If you build it… David Stern will at least think about it.
There are efforts afoot build a new arena in Seattle, something that the city’s mayor confirmed. Now, I’ve talked about winning the lottery and retiring to Maui next to Don Nelson, just like this arena that’s a long way from reality. But there will be no NBA (or NHL) teams in Seattle without a new arena to replace the Key, and these efforts seem serious.
If a new arena were built, the NBA would seriously consider a return Seattle, David Stern told the Salt Lake Tribune, via the Seattle Times.
“We had heard reports of some interest in Seattle and the name of the person who’s associated with it is not totally unknown to me,” Stern said in a wide-ranging interview Monday with The Salt Lake Tribune at the league’s headquarters in New York City.
“I think he came in and I met with him, it must be a year ago,” Stern said in response to a question referring to Christopher Hansen, the 44-year-old Seattle native who is leading the effort. “Just a general conversation; he was brought in by a mutual friend. We know nothing of the specifics…”
“And everyone says to us, ‘Well, would you consider going back?’ Of course, if they have a building. And so that’s where it’s left. We have no involvement. But we certainly are — if anyone asks us, we tell them what we know and we’re happy to talk to them.”
Seattle residents thought there were better ways to spend public money than a new arena. Oklahoma City residents voted to tax themselves to get an arena done. Throw in Clay Bennett’s deception and Howard Shultz and you have a good Seattle fan base that got screwed out of a team.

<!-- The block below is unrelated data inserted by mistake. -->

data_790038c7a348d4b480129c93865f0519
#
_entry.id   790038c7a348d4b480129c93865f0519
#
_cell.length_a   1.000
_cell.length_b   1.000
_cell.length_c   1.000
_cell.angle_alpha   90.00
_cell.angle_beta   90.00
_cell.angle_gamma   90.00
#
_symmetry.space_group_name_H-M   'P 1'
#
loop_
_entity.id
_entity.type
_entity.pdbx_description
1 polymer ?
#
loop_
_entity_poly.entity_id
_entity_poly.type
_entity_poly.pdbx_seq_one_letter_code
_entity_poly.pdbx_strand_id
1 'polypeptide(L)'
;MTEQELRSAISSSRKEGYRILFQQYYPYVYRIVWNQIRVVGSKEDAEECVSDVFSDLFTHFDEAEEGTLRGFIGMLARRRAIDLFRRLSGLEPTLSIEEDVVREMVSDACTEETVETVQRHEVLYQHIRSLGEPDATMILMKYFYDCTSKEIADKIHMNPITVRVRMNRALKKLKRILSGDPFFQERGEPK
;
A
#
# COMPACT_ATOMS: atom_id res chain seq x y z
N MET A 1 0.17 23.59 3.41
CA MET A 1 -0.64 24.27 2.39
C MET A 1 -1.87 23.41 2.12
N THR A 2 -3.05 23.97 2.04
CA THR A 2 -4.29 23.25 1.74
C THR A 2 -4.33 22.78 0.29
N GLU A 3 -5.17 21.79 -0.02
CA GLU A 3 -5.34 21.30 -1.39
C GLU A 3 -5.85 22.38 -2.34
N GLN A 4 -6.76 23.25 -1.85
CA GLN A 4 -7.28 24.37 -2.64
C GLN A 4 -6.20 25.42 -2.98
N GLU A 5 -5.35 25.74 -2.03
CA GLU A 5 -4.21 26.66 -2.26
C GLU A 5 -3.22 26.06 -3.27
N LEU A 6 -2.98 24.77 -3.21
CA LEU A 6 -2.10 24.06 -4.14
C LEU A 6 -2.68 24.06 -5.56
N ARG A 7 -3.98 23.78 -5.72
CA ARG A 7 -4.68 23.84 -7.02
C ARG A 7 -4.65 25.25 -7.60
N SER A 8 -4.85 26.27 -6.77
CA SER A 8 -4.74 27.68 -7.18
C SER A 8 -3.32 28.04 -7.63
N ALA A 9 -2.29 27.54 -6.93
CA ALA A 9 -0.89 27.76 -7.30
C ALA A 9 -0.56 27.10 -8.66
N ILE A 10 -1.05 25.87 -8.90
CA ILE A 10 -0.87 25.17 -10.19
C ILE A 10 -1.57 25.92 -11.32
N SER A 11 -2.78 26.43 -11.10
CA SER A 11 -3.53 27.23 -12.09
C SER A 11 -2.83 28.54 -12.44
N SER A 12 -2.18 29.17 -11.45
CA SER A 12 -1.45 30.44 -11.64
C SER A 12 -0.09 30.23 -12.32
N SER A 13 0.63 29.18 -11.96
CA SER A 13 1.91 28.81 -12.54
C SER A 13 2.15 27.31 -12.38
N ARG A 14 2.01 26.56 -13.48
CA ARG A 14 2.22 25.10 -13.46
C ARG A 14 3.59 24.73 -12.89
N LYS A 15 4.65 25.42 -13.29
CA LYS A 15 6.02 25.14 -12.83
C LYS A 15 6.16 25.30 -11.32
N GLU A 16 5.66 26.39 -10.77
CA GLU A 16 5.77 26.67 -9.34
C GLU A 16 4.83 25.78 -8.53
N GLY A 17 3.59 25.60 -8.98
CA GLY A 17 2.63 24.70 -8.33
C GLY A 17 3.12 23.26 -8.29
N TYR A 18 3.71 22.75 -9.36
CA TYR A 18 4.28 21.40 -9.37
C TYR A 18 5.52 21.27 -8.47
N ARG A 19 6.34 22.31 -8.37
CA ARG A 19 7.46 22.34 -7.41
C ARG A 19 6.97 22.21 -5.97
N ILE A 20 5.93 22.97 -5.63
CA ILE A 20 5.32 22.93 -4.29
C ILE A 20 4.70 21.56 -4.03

But if an arena gets done, don’t be shocked to first see teams use the new building as leverage to get better deals where they are, then eventually some team to pack up and move there.
The Houston Rockets — not in an anonymous way, but in a “we are putting our names on this, quote me” kind of way — have pushed back hard on the narrative that there was tension between Chris Paul and James Harden that led to the Rockets trading CP3 for Russell Westbrook this offseason. Rockets GM Daryl Morey has denied it, team leader P.J. Tucker called it fake news, and Paul himself has pushed back.
Harden has done that again, speaking at his camp on Saturday.
The counter-argument to this: Chris Paul is in Oklahoma City right now.
People will believe what they want to believe, but the Rockets guys have all gone on the record about this. Nothing leaked and anonymous.
From the Rockets’ perspective, they made a trade for Westbrook that is a roster upgrade. Houston has a dynamic duo that can compete with the Los Angeles teams and the other contenders around the league, and whatever questions fans and the media may have about the ultimate fit of Harden and Westbrook the talent level is not in question.
Do the Rockets make that trade if everything is great between Harden and Paul? Probably, if they saw CP3 as in decline and Westbrook as a talent upgrade (which they did). The Rockets can be a cold, business-like organization in terms of their pursuit of a title.
We will see next season if that calculation paid off. Whether or not Harden and CP3 got along.
The Bucks can never have enough shooting around a driving Giannis Antetokounmpo.
Enter Kyle Korver. The veteran sharpshooter will be headed to Milwaukee on a one-year contract, reports Adrian Wojnarowski of ESPN.